The overarching issue seems to be out of focus. Even though some have explained that all they are seeking is the decision of the court, which should help improve our democracy, it is not clear the relief that the NPP will seek. We know they will say with vigour and determination that the elections were rigged. But what will they want the court to do?
We note that the case will not start being heard many weeks after President Mahama would have been inaugurated into office. The 1992 Constitution approves the inauguration within the circumstance. How will the NPP’s expectation that their preferred choice (Akufo-Addo) rather be installed in office be met within that context?
Or, will they be waiting for President Mahama to be inaugurated into office only for him to be divested of the Presidency by the Supreme Court and Akufo-Addo instated instead?
What exactly do these NPP people think their court case will yield? One irrefutable fact is that it won’t lead to the removal of President Mahama from office to give way to Akufo-Addo. So, what do they hope to accomplish with it?
Or do they think that the court will order full-scale investigation into their allegations that the elections were rigged? To what end? So, we can turn round to debunk reports by the EC and foreign/local election monitors that the elections were fair, free, and transparent? For what purpose?
Or to say that there are loopholes in the electoral system to be plugged to avert any malpractices in future? Good. That will be a viable outcome. But does it have to take the Supreme Court to tell us to do so? Why can’t the EC itself do post-election appraisal of its functions to know what went wrong and why?
Should we not take prompt steps to strengthen the EC and equip it materially to perform its functions or do we have to allow these malcontents to continue undermining its integrity as has been the case even long before the elections were held?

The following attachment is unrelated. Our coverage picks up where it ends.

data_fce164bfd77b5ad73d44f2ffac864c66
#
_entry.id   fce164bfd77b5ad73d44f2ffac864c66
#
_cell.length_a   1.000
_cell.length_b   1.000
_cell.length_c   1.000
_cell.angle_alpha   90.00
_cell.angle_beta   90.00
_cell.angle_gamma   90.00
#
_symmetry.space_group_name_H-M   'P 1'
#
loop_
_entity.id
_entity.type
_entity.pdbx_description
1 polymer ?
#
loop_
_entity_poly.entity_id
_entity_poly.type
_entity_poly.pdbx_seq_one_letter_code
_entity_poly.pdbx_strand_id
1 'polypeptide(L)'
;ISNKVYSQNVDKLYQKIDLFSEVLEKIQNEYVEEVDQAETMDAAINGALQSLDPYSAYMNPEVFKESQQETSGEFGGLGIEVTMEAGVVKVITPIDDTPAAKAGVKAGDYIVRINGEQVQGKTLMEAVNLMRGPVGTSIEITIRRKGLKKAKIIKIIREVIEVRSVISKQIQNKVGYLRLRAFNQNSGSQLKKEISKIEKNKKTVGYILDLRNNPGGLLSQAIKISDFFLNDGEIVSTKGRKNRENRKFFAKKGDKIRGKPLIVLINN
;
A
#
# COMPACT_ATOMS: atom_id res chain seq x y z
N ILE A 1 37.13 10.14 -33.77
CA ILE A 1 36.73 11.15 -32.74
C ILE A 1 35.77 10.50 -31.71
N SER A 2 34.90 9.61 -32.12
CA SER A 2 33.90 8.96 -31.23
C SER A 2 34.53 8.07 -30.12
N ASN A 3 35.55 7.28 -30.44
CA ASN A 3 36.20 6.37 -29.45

Still, the real purpose of the NPP’s intended court case isn’t clear to me. Let me reiterate here that I still see some serious problems with it. There is nothing concrete to be accomplished from it. There seems to be too much adrenaline at work.
Are these NPP people saying that they are just interested in getting this case tried as a mere formality?
There is too much murkiness here, which tells me nothing substantial about what exactly the NPP’s suit will lead to or add to our efforts at smoothing the rough edges of our democracy.
Now that Akufo-Addo’s supporters have declared him the winner of the elections, will his ego be satisfied? Or will he still want the Supreme Court to confirm his supporters’ claim? What will become of him in the circumstance?
It seems the NPP is even not keen on seeing him installed in office; hence, the diffident claim that all they want is the Supreme Court’s verdict on their suit. If the suit will not lead to his being installed in office, what is its value?
As we wait for them to go to court, we will keep monitoring goings-on to see where exactly the NPP is moving itself.
The majority of those who rejected it at the polls know where they want to go under their preferred Presidential Candidate, John Dramani Mahama. Let the “Concert Party” run on because it has a large and eager audience in place.